GSA Annual Meeting in Indianapolis, Indiana, USA - 2018

Paper No. 116-8
Presentation Time: 9:00 AM-6:30 PM


WIEJACZKA, Joshua1, GIACHETTI, Thomas1, WATKINS, James M.1, GARDNER, James E.2, TRAFTON, Kathy1 and NEEDHAM, Éamonn1, (1)Department of Earth Sciences, University of Oregon, Eugene, OR 97403, (2)University of Texas at Austin, Department of Geological Sciences, Austin, TX 78712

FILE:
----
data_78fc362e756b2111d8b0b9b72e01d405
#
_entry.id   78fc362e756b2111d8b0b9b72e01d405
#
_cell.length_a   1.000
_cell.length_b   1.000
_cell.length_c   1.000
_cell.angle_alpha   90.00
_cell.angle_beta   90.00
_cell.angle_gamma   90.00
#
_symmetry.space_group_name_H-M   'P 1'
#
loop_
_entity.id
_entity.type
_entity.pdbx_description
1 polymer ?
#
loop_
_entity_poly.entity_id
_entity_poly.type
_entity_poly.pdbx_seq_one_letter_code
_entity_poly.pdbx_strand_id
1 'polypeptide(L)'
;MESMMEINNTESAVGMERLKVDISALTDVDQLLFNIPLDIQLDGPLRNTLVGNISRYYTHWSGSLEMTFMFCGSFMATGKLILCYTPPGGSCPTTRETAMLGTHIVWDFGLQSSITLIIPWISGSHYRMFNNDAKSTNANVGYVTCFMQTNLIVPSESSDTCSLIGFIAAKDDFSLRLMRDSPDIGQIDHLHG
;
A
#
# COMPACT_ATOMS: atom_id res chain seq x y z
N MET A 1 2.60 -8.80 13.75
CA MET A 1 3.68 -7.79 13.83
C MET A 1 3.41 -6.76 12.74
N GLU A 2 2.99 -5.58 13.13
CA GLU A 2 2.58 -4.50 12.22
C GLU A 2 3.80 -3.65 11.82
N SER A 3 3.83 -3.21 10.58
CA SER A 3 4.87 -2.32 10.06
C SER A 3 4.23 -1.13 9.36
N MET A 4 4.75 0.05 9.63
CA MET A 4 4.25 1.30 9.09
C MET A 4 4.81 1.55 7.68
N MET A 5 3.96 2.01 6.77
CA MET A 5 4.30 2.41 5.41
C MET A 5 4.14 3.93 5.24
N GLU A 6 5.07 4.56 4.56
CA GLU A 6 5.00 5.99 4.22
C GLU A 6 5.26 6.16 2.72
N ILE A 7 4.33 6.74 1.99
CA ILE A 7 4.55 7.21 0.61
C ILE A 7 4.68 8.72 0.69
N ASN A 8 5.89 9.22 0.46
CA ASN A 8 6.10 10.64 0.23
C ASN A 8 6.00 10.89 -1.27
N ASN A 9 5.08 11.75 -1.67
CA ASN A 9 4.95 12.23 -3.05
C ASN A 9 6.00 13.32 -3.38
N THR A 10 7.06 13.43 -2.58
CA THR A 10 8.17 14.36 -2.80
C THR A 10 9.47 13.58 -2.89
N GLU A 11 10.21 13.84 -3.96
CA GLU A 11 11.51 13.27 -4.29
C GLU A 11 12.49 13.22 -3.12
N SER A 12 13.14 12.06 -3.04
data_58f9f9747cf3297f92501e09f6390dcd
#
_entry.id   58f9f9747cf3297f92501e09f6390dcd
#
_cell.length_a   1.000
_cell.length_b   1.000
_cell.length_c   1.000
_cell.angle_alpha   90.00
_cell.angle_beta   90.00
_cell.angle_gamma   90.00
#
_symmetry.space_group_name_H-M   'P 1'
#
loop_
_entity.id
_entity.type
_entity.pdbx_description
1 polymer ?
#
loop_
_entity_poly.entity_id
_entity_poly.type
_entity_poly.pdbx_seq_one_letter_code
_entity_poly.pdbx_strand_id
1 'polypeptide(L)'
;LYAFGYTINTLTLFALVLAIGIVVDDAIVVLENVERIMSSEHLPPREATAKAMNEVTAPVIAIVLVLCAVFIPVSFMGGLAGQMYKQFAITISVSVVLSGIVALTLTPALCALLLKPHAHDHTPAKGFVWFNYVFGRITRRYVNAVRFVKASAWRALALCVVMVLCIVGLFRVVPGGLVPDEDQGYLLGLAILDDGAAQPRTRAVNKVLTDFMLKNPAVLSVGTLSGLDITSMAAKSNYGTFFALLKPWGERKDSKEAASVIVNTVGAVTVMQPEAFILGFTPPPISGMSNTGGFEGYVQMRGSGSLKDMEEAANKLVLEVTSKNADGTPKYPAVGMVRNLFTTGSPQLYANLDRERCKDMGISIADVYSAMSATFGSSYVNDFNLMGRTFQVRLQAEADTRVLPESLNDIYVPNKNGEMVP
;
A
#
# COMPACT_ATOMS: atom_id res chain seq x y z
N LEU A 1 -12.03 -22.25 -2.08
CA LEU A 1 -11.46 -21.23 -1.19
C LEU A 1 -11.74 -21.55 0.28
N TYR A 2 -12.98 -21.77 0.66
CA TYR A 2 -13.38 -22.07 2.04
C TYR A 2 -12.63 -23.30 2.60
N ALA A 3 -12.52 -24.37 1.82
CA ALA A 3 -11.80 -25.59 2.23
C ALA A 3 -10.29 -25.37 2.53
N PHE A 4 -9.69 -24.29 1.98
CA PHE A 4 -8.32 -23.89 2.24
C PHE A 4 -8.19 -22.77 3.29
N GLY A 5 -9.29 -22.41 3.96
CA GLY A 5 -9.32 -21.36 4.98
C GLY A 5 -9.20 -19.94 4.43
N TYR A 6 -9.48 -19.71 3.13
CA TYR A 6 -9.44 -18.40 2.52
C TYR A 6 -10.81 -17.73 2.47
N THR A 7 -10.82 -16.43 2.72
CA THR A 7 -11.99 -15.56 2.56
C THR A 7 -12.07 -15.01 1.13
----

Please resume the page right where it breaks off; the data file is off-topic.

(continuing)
Obsidian pyroclasts are dense, glassy, partially degassed pieces of magma found in deposits of explosive eruptions. They were thought to be fragments of vanguard magma produced by permeable foam collapse before or during the explosive phase of an eruption. However, recent studies have suggested that obsidian pyroclasts can also be produced syn-eruptively by ash sintering above the fragmentation level. While samples of vanguard magma record the events that led up to an eruption, samples formed in situ may preserve information about the eruption itself, such as changes in the erupting magma’s gas composition in space and time, or the fragmentation depth. These two mechanisms of formation can be distinguished based on textural and chemical analysis. Obsidian pyroclasts formed by sintering are expected to exhibit complex vesicle shapes, textural heterogeneity, and H2O/CO2 gradients, depending on the time scale available for sintering, while vanguard magma is expected to be more texturally homogeneous and have higher crystallinity due to slower ascent. In this study, obsidian pyroclasts from the Cleetwood eruption of Mt. Mazama (~7700 BP) and the Big Obsidian Flow eruption of Newberry Volcano (~1300 BP) are compared. These eruptions are similar in that they are both highly silicic with an explosive phase followed by the emplacement of an obsidian flow. They differ in that the Cleetwood eruption was immediately followed by a caldera-forming eruption. Preliminary results show that most of the obsidians from the Cleetwood eruption exhibit different textural domains suggesting they sintered for a short period of time (few minutes) before being ejected. We will further analyze these samples by (1) measuring H2O and CO2 contents from obsidian pyroclasts and calculating diffusion time scales, from which time scales of formation can be estimated, and (2) quantifying the textures to calculate sintering time scales.